The priority of God’s people is always to keep returning to our first love.
What if we truly did this? How much more clear and focused would our lives be? How much more at peace would we be? I hear so many friends and strangers argue about an issue and angrily proclaim, “Well, this is what God would want/not want, so we have to make it happen. I’m not going to back down. I’m intent on doing his will. He gets all the glory.” But are we truly glorifying God with a “plow ’em down” attitude? Or we approach it from another angle, “I’m just gonna love. There’s no need to get upset about anything. I don’t need to get angry. God’s got this. I’m going to be patient and let him do his thing.” Does God always want us to wait it out? Why do we get so consumed with our response?
What if we constantly posture ourselves in God’s presence? I think that would clarify some things. After all, we can wrongly contextualize just about anything in God’s Word. We can use God’s Word to justify and explain any action we take (or do not take). I do not want to minimize God’s Word in the least. He directs, challenges, corrects, and encourages us through it. God’s Word is alive and active as we engage with him through it. But do we go to God’s Word to engage with God, or do we go to find a specific word that we can apply? Do we want answers from him more than we want intimacy with him?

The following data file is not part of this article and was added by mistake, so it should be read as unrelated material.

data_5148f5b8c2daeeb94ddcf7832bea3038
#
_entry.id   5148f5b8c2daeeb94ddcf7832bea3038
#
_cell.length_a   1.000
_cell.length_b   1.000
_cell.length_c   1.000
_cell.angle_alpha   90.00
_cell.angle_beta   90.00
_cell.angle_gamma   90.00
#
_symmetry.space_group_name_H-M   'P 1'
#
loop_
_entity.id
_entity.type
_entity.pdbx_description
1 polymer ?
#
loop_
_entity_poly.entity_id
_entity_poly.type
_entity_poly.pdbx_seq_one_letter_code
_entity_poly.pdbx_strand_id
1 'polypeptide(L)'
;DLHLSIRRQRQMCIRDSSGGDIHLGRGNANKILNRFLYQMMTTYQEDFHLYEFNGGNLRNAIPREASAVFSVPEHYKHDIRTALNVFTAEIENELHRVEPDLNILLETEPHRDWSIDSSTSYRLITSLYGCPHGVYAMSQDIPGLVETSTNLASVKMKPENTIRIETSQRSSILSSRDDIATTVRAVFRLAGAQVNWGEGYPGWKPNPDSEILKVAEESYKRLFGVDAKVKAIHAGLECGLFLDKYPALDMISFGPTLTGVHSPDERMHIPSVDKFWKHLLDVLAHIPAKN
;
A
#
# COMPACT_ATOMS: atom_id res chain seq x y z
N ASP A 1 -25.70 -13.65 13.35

The reference to first love in Scripture is in the book of Revelation: But I have this against you, that you have abandoned the love you had at first. (2:4) Maybe we haven’t abandoned God but have we underprioritized him? Have we let the things of God get in the way and dilute our closeness with God? I know we don’t like to think our religion is more important than God, because…well…Pharisees, but I think we have to at least consider it. If we step close to God and learn and grow, then step away and try to respond to anything with a disconnect from God—even when our intention is to honor him—we can quickly (or even very slowly over time) become satisfied in that disconnect. Then what we live out as God’s truth dilutes what people experience as the character of God. Instead of honoring him, we teeter just close enough to feel okay yet just far enough away to create confusion. It’s sort of like a faulty game of telephone. When we “keep returning,” we are constantly aware that we step away from the source. We’re relatively close, but seven degrees of separation is still separation. Getting everything you take in from third parties isn’t enough. Hanging with a group of friends who are well-disciplined and encouraging is not enough. Going through the motions isn’t enough.
I don’t intend to be anything but encouraging with this post. We all fall short. We all deceive ourselves with what we think is all we can do, but it’s not as much about doing as being. It’s our posture of faith. We don’t find faith in the fringes; we find God at the core. He is—always.
Let’s always return to God with more than our behaviors. Let’s humbly return to him with our hearts, minds, and souls.